I suspect that Treasure Island, the adventure novel by Robert Louis Stevenson, is not much read these days. In my youth, it was one of the “classics” that teachers put on the acceptable reading list for book reports.
I’m not sure now if I read the novel or saw one of the movie adaptations first (probably the 1950 Disney version). I definitely read the Classics Illustrated comic version. (A series that started me on many a classic work of fiction.)
It is probably still considered a book for young people, but I suspect the vocabulary and sentence structures of most of those classics would be a tough reading assignment for today’s young readers.
As a lover of islands and of maps, the book had both those elements going for it. I certainly didn’t think of it back then as a “coming-of-age” story and commentary on morality, though it’s that too. For me, and most readers, it is an adventure tale. Young Jim Hawkins and Long John Silver and the pirates seemed to live a pretty cool life.
Reading it today, a kid would think it ripped off all the many versions that have come since – some with the Treasure Island name, some with other names. But Stevenson was the original for many pirate standards such as a treasure map marked with an “X”, schooners and one-legged sailors with parrots on their shoulders.
But the map of the island fascinated me. The hardcover edition I read had a map as the inside covers and I studied it and copied it and then modified it. I made many treasure maps as a kid. Some were imaginary places. Some were my neighborhood places. Years later, I had my students make literary maps of novels we read in class.
Robert Louis Stevenson was inspired for novel by a painting he had made while playing with his stepson. In the introduction to one of the editions to the novel, he wrote:
“On one of these occasions, I made the map of an island; it was elaborately and (I thought) beautifully coloured; the shape of it took my fancy beyond expression; it contained harbours that pleased me like sonnets; and with the unconsciousness of the predestined, I ticketed my performance ‘Treasure Island.’ I am told there are people who do not care for maps, and find it hard to believe. The names, the shapes of the woodlands, the courses of the roads and rivers, the prehistoric footsteps of man still distinctly traceable up hill and down dale, the mills and the ruins, the ponds and the ferries, perhaps the Standing Stone or the Druidic Circle on the heath; here is an inexhaustible fund of interest for any man with eyes to see or twopence-worth of imagination to understand with! No child but must remember laying his head in the grass, staring into the infinitesimal forest and seeing it grow populous with fairy armies.”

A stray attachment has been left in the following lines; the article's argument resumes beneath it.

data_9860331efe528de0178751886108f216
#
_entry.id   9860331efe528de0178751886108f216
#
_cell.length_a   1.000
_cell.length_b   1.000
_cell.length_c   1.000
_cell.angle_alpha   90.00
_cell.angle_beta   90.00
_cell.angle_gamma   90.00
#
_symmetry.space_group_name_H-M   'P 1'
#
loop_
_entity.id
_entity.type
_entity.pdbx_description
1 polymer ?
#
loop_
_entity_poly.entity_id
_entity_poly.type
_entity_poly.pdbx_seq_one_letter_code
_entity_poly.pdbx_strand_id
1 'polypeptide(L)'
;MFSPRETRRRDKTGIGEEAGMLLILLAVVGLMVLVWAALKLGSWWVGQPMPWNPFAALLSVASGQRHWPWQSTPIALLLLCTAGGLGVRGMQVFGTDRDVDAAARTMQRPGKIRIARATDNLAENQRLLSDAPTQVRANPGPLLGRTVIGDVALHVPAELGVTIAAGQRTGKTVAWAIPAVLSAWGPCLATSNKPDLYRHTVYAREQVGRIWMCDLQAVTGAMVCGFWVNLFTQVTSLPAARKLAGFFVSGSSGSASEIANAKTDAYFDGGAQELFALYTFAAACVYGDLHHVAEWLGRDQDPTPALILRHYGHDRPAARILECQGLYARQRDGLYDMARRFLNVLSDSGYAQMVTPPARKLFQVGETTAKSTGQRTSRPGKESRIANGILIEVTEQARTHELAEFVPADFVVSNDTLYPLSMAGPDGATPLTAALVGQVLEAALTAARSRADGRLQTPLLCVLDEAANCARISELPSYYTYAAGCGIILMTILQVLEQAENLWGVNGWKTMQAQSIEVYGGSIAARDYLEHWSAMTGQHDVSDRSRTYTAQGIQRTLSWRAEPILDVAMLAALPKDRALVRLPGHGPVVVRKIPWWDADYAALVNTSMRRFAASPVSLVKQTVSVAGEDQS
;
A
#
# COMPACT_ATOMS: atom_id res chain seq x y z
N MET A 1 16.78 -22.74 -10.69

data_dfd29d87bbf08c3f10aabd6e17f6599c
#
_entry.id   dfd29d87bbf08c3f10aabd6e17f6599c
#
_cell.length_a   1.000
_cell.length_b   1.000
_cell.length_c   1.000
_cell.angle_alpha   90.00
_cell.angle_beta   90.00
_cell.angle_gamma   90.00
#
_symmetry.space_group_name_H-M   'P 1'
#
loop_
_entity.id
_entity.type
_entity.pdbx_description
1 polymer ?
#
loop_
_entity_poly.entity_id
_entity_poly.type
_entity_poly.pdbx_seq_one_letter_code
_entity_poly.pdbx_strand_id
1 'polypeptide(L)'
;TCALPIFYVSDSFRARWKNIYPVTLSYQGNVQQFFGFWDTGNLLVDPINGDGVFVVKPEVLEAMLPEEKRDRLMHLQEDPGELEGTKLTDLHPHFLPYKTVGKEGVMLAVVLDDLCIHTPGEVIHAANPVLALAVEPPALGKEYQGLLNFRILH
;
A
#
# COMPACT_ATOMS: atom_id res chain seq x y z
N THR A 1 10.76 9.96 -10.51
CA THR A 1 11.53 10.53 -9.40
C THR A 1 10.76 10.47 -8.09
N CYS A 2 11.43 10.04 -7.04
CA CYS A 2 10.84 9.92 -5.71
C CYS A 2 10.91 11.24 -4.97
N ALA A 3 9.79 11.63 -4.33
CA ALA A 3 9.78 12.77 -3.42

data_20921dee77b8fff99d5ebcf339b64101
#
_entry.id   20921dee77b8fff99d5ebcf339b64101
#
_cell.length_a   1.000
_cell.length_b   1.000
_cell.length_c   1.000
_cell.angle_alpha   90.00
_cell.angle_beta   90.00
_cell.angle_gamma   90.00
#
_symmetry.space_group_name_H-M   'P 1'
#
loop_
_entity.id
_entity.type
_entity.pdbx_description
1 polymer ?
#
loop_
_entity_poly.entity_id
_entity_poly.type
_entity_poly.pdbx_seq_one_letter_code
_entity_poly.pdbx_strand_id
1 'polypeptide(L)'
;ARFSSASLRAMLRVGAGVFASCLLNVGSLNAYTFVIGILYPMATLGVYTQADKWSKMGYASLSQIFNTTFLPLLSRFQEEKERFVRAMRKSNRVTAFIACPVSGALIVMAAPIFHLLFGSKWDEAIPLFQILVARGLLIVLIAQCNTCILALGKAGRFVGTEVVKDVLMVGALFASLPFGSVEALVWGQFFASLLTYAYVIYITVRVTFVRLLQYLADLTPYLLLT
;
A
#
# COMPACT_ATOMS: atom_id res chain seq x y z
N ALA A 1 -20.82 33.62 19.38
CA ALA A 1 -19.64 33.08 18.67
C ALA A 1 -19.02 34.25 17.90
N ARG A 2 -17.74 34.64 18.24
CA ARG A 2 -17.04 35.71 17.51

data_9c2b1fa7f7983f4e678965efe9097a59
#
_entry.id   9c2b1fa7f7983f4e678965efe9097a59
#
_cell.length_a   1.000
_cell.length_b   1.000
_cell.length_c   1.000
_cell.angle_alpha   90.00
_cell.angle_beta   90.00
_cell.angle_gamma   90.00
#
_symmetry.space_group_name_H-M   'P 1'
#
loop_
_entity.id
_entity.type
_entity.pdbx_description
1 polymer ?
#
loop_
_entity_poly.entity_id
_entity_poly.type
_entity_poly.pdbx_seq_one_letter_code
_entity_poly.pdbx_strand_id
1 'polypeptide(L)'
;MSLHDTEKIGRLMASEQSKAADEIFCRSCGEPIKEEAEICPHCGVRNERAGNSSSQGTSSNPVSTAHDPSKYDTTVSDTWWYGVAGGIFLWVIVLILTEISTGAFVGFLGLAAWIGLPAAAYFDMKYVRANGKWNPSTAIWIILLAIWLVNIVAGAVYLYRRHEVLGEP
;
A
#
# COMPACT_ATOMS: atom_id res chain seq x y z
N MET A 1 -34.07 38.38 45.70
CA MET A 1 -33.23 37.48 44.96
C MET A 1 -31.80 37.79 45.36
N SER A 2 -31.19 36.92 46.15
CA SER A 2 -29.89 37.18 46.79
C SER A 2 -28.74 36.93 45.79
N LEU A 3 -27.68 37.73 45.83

He said that just staring at the map made the book “appear.” He could see characters, the woods, fights and hunting treasure, and he started outlining chapters.
I am still up for a treasure hunt, if anyone is interested.
I think everyone is a visual thinker and learner to some degree. How could you not be in this highly visual world we live in. I remember when the book Drawing on the Right Side of the Brain was published in 1979 that it got me (and plenty of other people) thinking about the whole right/left brain thinking ideas.
Although the book was meant as a way to give people confidence in their ability to draw and deepen your artistic perception of the world, it ignited a lot of discussion about the fairly new theory of left-brain or right-brain dominance. I know that some of that theory has been shown to be untrue since then, but there is no doubt that each side of the brain controls different functions and types of thinking.
The theory proposed that people will prefer one type of thinking over the other. So, a “left-brained” person was said to be more logical, analytical and objective. In her book, Betty Edwards was attempting to get people to draw – both in the sense of “to pull” and ” to make lines and marks” – on the “right-brain” which is supposed to be the more intuitive, thoughtful and subjective side.